Kaja Jurczynska l Palladium - Oct 29 2021
Walking The Talk: Embedding Human Rights into Routine Healthcare Practices

Credit: Joshua Jacobs

Now more than ever before, ideals like equity, equality, and non-discrimination have taken centre-stage, from our talks on climate change and the wage gap, to universal health coverage. These discussions are fundamentally about our rights as human beings, or the entitlements and protections we all share based on hard-fought consensus enshrined in international treaties and declarations.

But how do we go beyond the rhetoric to make respecting, protecting, and fulfilling human rights an everyday reality?

When it comes to health, one simple but essential ingredient is to train providers on human rights literacy and the essential elements that should be in place to deliver services in a rights-based way.

The benefit of doing so has recently been demonstrated in family planning, or programs that provide the information and services needed for individuals to make decisions about the number, timing, and spacing of their children. Because they deal with sexuality and fertility, these programs often carry religious and cultural sensitivities, making them especially prone to human rights challenges.

Training that leads to attitudinal and behaviour change among providers: the “aha” moment

Consider a health facility with too little funding to create a separate room for individual counselling of family planning clients and inadequate staff training to realise that’s an essential practice. Not only does this compromise clients’ rights to auditory and visual privacy, but this simple reality can also dissuade young or unmarried women from seeking services, leading to unplanned pregnancies, increased unsafe abortions, and maternal death and disability.

Can training help overcome this challenge?

In 2016-2017 with funding from the Bill and Melinda Gates Foundation, Palladium implemented one of two first-of-their-kind interventions to test the human rights-based approach to family planning services. Across health facilities in Kaduna State, Nigeria, the team trained family planning providers on the rights-based approach, which included:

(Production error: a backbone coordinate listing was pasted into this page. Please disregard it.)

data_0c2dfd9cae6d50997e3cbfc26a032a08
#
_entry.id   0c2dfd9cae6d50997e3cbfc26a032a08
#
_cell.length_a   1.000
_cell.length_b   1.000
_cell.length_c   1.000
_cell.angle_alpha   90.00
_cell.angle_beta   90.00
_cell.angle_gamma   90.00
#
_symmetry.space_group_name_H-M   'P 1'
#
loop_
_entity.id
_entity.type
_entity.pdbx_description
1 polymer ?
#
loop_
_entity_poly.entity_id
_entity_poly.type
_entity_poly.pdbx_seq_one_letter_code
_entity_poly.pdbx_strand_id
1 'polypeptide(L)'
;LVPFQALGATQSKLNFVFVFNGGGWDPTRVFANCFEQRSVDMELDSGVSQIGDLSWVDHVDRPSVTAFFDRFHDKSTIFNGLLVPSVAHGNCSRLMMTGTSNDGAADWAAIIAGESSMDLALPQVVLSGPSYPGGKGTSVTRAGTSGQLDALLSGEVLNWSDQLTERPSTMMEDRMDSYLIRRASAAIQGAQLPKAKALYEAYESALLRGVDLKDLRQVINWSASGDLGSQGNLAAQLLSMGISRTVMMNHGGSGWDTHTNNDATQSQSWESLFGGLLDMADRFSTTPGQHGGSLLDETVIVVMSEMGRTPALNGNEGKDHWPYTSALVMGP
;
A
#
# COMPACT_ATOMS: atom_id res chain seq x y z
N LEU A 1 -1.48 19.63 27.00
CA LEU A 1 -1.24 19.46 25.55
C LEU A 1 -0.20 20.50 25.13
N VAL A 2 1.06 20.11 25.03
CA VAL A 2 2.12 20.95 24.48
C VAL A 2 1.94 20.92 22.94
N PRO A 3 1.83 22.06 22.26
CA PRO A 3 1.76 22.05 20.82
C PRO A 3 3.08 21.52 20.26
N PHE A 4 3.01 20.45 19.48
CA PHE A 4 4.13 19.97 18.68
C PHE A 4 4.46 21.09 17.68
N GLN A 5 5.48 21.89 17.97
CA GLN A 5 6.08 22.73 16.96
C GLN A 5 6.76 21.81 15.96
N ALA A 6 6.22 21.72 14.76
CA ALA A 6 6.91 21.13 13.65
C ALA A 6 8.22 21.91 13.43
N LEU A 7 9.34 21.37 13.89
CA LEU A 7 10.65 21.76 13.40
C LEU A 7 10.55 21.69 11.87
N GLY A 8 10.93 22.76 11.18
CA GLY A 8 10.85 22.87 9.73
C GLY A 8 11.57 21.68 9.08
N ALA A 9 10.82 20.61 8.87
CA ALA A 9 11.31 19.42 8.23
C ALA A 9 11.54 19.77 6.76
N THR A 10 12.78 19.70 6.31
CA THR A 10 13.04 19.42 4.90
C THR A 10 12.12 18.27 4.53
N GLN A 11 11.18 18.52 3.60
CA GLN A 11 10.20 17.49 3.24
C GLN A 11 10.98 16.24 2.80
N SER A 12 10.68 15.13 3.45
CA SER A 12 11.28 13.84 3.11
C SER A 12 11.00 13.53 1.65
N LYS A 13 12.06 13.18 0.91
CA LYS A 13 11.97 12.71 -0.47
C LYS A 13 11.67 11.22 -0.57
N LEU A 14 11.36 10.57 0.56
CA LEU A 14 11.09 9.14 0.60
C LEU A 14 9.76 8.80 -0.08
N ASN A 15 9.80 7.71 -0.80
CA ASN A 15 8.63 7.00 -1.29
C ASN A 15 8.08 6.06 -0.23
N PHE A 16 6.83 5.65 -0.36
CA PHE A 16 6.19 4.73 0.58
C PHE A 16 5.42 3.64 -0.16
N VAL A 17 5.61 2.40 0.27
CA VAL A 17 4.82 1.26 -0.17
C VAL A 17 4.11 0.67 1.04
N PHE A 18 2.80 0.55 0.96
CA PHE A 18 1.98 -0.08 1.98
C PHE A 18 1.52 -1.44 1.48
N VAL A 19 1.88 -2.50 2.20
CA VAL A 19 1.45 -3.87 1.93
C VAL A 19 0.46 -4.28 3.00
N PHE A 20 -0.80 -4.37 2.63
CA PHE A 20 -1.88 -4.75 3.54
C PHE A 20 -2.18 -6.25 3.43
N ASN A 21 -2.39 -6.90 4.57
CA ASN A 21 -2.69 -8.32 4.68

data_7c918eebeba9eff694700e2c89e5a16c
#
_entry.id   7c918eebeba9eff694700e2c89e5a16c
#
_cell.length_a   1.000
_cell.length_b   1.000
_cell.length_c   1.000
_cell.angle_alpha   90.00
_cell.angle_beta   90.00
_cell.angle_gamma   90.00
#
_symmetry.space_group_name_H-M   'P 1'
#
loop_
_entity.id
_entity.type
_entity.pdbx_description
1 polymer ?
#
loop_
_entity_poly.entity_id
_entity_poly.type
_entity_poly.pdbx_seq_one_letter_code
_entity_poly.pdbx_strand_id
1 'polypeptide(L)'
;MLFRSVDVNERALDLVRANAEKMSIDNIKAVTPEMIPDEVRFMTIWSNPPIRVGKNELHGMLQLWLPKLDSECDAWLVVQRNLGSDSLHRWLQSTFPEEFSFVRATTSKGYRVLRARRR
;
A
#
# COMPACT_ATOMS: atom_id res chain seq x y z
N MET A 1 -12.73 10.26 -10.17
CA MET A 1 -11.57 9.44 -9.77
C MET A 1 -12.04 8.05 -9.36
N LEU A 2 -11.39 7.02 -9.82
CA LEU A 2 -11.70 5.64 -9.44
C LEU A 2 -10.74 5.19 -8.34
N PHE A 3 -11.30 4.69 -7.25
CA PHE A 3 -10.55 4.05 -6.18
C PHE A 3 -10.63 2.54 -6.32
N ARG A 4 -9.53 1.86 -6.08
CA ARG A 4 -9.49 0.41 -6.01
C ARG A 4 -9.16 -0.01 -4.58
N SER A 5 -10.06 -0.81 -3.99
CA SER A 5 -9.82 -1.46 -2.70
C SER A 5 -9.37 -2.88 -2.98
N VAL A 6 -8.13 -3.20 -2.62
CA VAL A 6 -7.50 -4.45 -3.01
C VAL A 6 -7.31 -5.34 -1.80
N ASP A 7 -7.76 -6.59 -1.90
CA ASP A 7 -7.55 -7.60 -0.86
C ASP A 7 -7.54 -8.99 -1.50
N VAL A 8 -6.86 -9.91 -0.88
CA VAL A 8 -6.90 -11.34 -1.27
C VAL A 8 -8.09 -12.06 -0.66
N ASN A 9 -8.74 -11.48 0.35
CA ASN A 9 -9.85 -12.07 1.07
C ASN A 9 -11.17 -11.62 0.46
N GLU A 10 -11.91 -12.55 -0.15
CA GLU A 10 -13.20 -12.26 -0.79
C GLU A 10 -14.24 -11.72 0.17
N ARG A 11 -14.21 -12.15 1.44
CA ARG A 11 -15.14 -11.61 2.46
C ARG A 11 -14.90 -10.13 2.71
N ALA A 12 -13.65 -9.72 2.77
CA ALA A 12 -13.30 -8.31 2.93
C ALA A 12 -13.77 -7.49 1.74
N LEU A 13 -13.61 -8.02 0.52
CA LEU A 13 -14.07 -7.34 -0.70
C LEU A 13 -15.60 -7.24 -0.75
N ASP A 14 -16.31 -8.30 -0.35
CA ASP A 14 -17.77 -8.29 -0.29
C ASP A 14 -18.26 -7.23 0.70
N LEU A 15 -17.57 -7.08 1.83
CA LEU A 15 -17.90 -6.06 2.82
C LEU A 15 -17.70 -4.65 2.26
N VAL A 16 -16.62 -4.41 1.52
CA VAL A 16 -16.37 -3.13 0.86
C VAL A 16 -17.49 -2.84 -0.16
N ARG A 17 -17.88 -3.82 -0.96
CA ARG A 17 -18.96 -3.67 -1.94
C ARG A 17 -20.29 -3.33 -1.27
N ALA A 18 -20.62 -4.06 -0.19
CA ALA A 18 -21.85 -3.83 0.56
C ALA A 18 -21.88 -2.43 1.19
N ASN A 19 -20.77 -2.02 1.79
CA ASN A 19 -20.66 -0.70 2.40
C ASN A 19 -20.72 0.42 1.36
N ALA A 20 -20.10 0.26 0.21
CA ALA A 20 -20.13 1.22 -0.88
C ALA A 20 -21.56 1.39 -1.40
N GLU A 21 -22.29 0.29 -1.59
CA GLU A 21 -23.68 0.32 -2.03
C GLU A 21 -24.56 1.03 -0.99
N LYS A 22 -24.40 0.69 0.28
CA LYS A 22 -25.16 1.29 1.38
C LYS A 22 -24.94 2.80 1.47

• Exploring their values and how that shapes the way in which they provide family planning services;

• Reviewing the practical—rather than purely conceptual—definitions of human rights and their related principles and standards;

• Exploring the common yet underappreciated subtle ways in which individuals’ rights can be compromised unintentionally;

• Examining what the “ideal state” of human rights in family planning service delivery looks like, from facility set-up, the supply of equipment, the storage of commodities, to the nature of client counselling.

The team also supported clinic staff in systematically reviewing the status of human rights in their facilities and practices, producing plans for how to strengthen human rights over the course of a year.

The effect? A mindset shift among providers during which every day, often normalised occurrences like turning certain clients away, limited contraceptive method options, a lack of accurate or full information for clients, or no auditory or visual privacy were successfully elevated to the level of rights issues – the “aha” moment.

For one Community Health Extension Worker, the ‘aha’ moment was all about providing choice, “Before this training, there were certain things we do, for example how we decline teenagers and unmarried adults counseling or access to any method because they are not married, or we say she is not old enough to use them. But now we let them in and counsel them and let them make their choice.”

Many of these issues can be traced back to inadequate domestic financing of the health sector, and therefore the solution lies in advocating to local or federal governments to bolster program funding. In other cases, the fixes can be simple and inexpensive—like hanging a suggestion box to solicit feedback on the quality of services—or free—like providers acknowledging and agreeing to eliminate their biases from clinical practice.

Not only did the team observe statistically significant improvements across the service environment for family planning, they also detected higher contraceptive uptake across facilities with rights trained staff.

A new training curriculum on the human rights-based approach to voluntary family planning

Building on the success of this project and a new framework that helps visualise the essential elements that need to be in place to protect and fulfil individuals’ human rights in family planning programs, Palladium and What Works Association have developed and launched a new, five-module training curriculum.

The Human Rights-Based Approach to Voluntary Family Planning Training Package provides all of the guidance and materials needed to conduct training for family planning providers, facility managers, supervisors, and local health committees—all human rights duty-bearers—on what they need to know and do to ensure that individuals’ human rights are respected, protected, and fulfilled in their programs.

While this new resource focusses on family planning, it shows us how to make the principles of human rights concrete, and what actions different healthcare workers can take to routinely embed human rights into service delivery. These are important lessons for health care services writ large, where both subtle and overt rights issues exist across high-, middle-, and low-income countries alike.

Kaja Jurczynska is a Senior Technical Advisor for Health at Palladium. She led the implementation of the Voluntary, Rights-Based Family Planning Project in Kaduna, Nigeria, and brings five years of experience in human rights-based programming. For more information, contact info@thepalladiumgroup.com.